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In addition to the topics described above, HUT has been used to address a wide range of problems that can only be mentioned briefly here. For example, observations were made of several cataclysmic variables, or dwarf novae, which consist of a white dwarf accreting matter from a normal red dwarf in a close binary system. The accretion disk surrounding the white dwarf is of considerable interest in its own right and also for what we might learn that would be applicable to the much larger accretion disks in active galactic nuclei. The quasi-periodic outbursts seen in dwarf novae are probably due to an increased rate of mass transfer resulting from an instability in the disk. The American Association of Variable Star Observers (AAVSO) monitored 10 dwarf novae throughout the Astro-1 mission and alerted us to each of the outbursts that occurred. As a result, we succeeded in measuring the UV spectrum of Z Camelopardalis at the peak of an outburst (Figure 4) (Long et al. 1991). The result is presumably the spectrum of an optically thick accretion disk and shows a strong continuum whose intensity peaks in the far UV around 1050 Å with numerous strong, broad absorption lines of high-ionization species, including CIV, NV, OVI, SiIV, PV, and SiVI. These observations provide the first detailed look at the far-UV spectral region of such an outburst. Attempts to model the spectrum with standard accretion disk theory met with limited success and clearly revealed the need for more detailed theoretical calculations of the expected emission.
Another substantial part of the HUT scientific program involves the study of the emission of supernova remnants (SNR) in the far UV. In older remnants, such observations reveal the response of the ISM to the passing blast wave from a stellar explosion. Interstellar gas is compressed and heated by the shock wave, and the subsequent radiation may be used to characterize physical conditions of the gas. Thus, for example, the detection with HUT of strong OVI emission in two filaments in the Cygnus Loop SNR (Figure 5) indicates a shock velocity of about and, when combined with optical data, provides new information on the process by which energy is transferred between electrons and ions behind the shock (Blair et al. 1991; Long et al. 1992). We also succeeded in detecting OVI emission from an SNR in another galaxy, N49 in the Large Magellanic Cloud, for the first time (Vancura et al. 1992).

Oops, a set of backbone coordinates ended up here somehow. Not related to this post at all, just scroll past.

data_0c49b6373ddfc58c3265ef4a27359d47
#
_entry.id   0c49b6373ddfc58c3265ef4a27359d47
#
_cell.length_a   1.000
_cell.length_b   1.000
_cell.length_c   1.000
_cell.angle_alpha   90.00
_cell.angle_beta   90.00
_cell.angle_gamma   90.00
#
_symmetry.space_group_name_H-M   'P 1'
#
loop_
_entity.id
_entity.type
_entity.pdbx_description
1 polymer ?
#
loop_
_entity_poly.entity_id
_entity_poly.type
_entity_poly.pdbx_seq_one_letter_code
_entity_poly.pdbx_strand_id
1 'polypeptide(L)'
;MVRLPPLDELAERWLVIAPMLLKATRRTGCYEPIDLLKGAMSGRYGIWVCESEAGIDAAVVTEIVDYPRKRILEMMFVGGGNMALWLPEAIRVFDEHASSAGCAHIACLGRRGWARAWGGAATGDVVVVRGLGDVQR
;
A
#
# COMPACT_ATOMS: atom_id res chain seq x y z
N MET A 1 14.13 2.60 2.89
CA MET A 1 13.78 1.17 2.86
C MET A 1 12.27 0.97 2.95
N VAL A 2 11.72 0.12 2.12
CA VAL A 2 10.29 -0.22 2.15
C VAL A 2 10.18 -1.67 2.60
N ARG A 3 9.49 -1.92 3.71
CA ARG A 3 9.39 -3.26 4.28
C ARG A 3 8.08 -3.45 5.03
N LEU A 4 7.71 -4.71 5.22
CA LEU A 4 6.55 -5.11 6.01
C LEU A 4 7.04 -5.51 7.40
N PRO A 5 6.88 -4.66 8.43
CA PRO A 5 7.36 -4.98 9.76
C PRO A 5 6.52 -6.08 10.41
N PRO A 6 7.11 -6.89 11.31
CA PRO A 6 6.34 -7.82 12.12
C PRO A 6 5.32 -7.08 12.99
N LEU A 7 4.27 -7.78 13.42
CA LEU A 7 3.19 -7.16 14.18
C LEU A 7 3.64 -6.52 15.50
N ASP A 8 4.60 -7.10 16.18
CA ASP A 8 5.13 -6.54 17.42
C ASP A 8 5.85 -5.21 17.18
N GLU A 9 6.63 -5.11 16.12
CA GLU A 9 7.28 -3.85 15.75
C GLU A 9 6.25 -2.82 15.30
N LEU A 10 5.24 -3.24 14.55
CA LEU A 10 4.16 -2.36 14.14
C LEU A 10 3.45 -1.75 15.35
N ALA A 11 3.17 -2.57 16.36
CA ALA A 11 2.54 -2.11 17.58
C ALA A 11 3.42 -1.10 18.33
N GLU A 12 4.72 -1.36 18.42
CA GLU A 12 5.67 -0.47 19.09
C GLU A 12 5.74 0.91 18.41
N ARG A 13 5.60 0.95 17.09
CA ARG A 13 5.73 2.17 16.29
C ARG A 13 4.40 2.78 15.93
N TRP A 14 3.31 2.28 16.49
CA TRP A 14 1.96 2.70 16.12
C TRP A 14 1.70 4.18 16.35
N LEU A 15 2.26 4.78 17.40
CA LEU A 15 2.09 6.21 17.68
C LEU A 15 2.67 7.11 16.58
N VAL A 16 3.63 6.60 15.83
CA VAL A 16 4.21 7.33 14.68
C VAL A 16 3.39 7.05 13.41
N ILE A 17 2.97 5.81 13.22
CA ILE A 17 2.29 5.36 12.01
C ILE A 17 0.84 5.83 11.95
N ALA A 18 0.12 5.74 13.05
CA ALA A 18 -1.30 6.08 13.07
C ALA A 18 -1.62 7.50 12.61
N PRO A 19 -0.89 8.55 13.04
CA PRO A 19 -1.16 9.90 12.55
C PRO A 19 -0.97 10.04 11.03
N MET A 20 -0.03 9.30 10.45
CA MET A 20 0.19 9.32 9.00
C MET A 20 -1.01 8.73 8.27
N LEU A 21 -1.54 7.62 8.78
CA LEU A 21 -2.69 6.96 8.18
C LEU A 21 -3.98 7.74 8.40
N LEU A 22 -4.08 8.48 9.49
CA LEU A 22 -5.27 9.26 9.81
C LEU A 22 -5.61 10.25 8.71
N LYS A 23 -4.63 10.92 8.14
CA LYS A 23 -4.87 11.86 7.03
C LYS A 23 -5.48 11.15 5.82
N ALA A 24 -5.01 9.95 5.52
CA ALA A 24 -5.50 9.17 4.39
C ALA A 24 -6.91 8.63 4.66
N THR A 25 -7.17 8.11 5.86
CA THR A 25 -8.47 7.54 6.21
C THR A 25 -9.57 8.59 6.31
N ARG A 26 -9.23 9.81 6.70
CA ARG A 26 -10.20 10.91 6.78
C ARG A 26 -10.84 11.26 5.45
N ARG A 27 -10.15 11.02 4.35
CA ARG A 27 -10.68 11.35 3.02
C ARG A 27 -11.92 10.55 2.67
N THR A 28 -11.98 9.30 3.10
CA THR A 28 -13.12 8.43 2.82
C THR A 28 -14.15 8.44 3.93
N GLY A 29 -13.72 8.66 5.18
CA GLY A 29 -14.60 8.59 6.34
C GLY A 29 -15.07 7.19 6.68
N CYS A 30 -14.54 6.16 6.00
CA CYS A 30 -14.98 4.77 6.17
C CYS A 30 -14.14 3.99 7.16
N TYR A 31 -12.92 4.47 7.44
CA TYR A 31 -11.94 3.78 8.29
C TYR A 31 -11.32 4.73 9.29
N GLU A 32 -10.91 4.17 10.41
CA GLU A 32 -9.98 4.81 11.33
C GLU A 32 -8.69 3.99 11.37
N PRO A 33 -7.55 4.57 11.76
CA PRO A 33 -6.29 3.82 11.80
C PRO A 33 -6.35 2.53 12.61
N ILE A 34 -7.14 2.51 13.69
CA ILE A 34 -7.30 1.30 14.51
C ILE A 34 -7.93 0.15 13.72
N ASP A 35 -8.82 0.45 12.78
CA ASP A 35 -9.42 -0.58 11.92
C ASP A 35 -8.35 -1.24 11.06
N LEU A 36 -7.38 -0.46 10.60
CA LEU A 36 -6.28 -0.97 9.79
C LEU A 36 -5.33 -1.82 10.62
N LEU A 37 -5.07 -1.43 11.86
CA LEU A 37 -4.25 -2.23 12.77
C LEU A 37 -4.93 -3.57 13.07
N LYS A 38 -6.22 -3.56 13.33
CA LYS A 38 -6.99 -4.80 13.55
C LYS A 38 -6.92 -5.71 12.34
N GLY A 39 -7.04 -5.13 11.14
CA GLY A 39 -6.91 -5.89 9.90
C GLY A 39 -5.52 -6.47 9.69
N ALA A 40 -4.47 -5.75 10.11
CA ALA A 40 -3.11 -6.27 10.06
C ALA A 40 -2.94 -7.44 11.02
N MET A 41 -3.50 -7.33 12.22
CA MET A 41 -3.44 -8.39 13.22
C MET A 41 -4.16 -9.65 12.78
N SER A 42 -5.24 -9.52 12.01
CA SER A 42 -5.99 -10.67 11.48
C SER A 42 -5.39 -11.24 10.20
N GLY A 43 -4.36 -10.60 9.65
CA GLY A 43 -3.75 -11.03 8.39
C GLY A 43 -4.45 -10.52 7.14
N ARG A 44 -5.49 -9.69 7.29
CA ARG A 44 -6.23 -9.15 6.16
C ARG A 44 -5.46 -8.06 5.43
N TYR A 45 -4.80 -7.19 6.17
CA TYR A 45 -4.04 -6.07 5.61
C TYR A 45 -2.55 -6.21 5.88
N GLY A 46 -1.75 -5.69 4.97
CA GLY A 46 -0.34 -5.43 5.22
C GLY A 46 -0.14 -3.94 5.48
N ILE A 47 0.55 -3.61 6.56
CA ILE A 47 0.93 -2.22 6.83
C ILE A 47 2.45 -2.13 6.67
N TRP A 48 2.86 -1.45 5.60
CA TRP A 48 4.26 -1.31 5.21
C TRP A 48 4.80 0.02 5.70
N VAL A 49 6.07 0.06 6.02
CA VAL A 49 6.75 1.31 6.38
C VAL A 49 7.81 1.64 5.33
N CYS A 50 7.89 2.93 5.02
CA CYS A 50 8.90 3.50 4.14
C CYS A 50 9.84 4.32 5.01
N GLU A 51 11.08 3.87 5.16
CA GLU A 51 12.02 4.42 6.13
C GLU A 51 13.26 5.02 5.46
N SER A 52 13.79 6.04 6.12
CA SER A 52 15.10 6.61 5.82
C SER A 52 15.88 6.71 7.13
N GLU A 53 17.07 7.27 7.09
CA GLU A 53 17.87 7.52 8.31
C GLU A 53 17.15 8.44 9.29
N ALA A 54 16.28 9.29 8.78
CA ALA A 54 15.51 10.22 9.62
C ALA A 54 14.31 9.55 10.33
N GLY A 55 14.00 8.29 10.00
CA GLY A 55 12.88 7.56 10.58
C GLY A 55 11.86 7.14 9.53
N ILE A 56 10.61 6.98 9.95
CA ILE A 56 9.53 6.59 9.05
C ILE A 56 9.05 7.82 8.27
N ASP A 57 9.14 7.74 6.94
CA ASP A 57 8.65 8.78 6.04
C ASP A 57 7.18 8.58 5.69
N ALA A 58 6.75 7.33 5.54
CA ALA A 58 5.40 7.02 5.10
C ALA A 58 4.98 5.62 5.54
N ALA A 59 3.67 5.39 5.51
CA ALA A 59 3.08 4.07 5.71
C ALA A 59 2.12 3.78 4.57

We also obtained an interesting spectrum of the Crab Nebula (Blair et al. 1992), the famous remnant of the supernova of A.D. 1054. Although the Crab is one of the brightest X-ray sources in the sky, emitting synchrotron radiation from high-energy electrons accelerated by the pulsar created when the star exploded, it is a difficult target in the UV, because of strong extinction caused by interstellar dust along this line of sight. Nevertheless, HUT detected the UV continuum radiation produced by the electrons, and also observed a few spectral lines arising in filaments that are photoionized by this radiation. Two velocity-shifted components of the CIV line reveal expansion along the line of sight at . These observations are the first to demonstrate that relative UV line intensity variations are present in the Crab Nebula. This probably indicates varying carbon or helium abundances in the material observed by HUT (Blair et al. 1992).
A potentially exciting measurement made with HUT was an attempt to detect line radiation from decaying dark matter particles that might dominate the mass of the Universe (Davidsen et al. 1991). The hypothesis of decaying dark matter (Sciama 1990) is a clever attempt to explain a number of disparate facts and ideas from astrophysics, cosmology, and particle physics by attributing a mass of about 30 eV to the neutrino and assuming that it decays with a lifetime s. The assumed mass would be sufficient to close the Universe if the Hubble constant had a value near , and the hypothesized radiation would explain the degree of ionization attributed to various components of diffuse gas in the Universe. We used HUT to search for the emission line that would be expected from a massive cluster of galaxies that would contain a large (and calculable) quantity of dark matter if the theory were valid. No emission was found, limiting the lifetime of any such decaying dark matter particles to at least several times s (Davidsen et al. 1991).
Closer to home, HUT has also been used for observations within the solar system. Observations of comet Levy (1990XX) revealed an extended source of carbon monoxide emission and set upper limits on the abundance of argon and neon in the comet (Feldman et al. 1991). A spectrum of the Io plasma torus surrounding Jupiter displayed a large number of lines of sulfur and oxygen in various stages of ionization (Moos et al. 1991). The data have sufficient resolution to allow the ionic abundance ratios to be deduced directly, without recourse to modeling. Even Earth's upper atmosphere has provided interesting new data for HUT. The O recombination spectrum has been resolved for the first time, and the shape of the continuum provides a direct measure of the electron temperature in the ionosphere, which was about 1000-1200 K during the Astro-1 mission (Feldman et al. 1992).